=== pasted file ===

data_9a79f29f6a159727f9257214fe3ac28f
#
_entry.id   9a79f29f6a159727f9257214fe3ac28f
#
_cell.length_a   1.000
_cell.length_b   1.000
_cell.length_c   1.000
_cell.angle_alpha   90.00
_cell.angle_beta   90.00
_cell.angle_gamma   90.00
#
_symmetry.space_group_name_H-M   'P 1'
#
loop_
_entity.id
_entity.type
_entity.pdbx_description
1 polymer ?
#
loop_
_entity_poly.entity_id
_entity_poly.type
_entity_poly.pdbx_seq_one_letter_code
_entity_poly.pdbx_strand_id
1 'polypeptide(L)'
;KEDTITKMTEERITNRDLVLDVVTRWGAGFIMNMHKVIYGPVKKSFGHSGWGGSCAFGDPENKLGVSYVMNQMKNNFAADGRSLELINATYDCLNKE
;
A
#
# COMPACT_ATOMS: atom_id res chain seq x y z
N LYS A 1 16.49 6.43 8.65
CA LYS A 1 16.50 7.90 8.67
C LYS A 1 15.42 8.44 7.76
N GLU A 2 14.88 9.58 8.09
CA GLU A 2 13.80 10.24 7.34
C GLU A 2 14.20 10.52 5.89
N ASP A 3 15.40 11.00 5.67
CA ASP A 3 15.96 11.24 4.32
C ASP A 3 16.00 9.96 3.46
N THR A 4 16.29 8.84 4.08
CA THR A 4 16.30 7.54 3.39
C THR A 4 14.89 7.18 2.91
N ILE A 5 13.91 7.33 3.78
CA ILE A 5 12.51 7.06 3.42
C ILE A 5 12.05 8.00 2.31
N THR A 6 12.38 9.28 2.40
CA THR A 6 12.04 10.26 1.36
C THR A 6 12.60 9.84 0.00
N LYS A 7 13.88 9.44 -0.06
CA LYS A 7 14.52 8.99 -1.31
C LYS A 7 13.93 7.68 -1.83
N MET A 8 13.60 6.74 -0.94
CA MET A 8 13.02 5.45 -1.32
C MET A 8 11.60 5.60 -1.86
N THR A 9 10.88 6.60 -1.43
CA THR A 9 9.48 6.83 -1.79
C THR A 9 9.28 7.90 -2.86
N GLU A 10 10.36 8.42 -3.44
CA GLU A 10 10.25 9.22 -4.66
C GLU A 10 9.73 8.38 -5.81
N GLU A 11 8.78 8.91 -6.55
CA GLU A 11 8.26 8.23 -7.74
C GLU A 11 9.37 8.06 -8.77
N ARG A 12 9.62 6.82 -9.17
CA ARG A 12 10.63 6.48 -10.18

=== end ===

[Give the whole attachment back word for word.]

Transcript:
data_9a79f29f6a159727f9257214fe3ac28f
#
_entry.id   9a79f29f6a159727f9257214fe3ac28f
#
_cell.length_a   1.000
_cell.length_b   1.000
_cell.length_c   1.000
_cell.angle_alpha   90.00
_cell.angle_beta   90.00
_cell.angle_gamma   90.00
#
_symmetry.space_group_name_H-M   'P 1'
#
loop_
_entity.id
_entity.type
_entity.pdbx_description
1 polymer ?
#
loop_
_entity_poly.entity_id
_entity_poly.type
_entity_poly.pdbx_seq_one_letter_code
_entity_poly.pdbx_strand_id
1 'polypeptide(L)'
;KEDTITKMTEERITNRDLVLDVVTRWGAGFIMNMHKVIYGPVKKSFGHSGWGGSCAFGDPENKLGVSYVMNQMKNNFAADGRSLELINATYDCLNKE
;
A
#
# COMPACT_ATOMS: atom_id res chain seq x y z
N LYS A 1 16.49 6.43 8.65
CA LYS A 1 16.50 7.90 8.67
C LYS A 1 15.42 8.44 7.76
N GLU A 2 14.88 9.58 8.09
CA GLU A 2 13.80 10.24 7.34
C GLU A 2 14.20 10.52 5.89
N ASP A 3 15.40 11.00 5.67
CA ASP A 3 15.96 11.24 4.32
C ASP A 3 16.00 9.96 3.46
N THR A 4 16.29 8.84 4.08
CA THR A 4 16.30 7.54 3.39
C THR A 4 14.89 7.18 2.91
N ILE A 5 13.91 7.33 3.78
CA ILE A 5 12.51 7.06 3.42
C ILE A 5 12.05 8.00 2.31
N THR A 6 12.38 9.28 2.40
CA THR A 6 12.04 10.26 1.36
C THR A 6 12.60 9.84 0.00
N LYS A 7 13.88 9.44 -0.06
CA LYS A 7 14.52 8.99 -1.31
C LYS A 7 13.93 7.68 -1.83
N MET A 8 13.60 6.74 -0.94
CA MET A 8 13.02 5.45 -1.32
C MET A 8 11.60 5.60 -1.86
N THR A 9 10.88 6.60 -1.43
CA THR A 9 9.48 6.83 -1.79
C THR A 9 9.28 7.90 -2.86
N GLU A 10 10.36 8.42 -3.44
CA GLU A 10 10.25 9.22 -4.66
C GLU A 10 9.73 8.38 -5.81
N GLU A 11 8.78 8.91 -6.55
CA GLU A 11 8.26 8.23 -7.74
C GLU A 11 9.37 8.06 -8.77
N ARG A 12 9.62 6.82 -9.17
CA ARG A 12 10.63 6.48 -10.18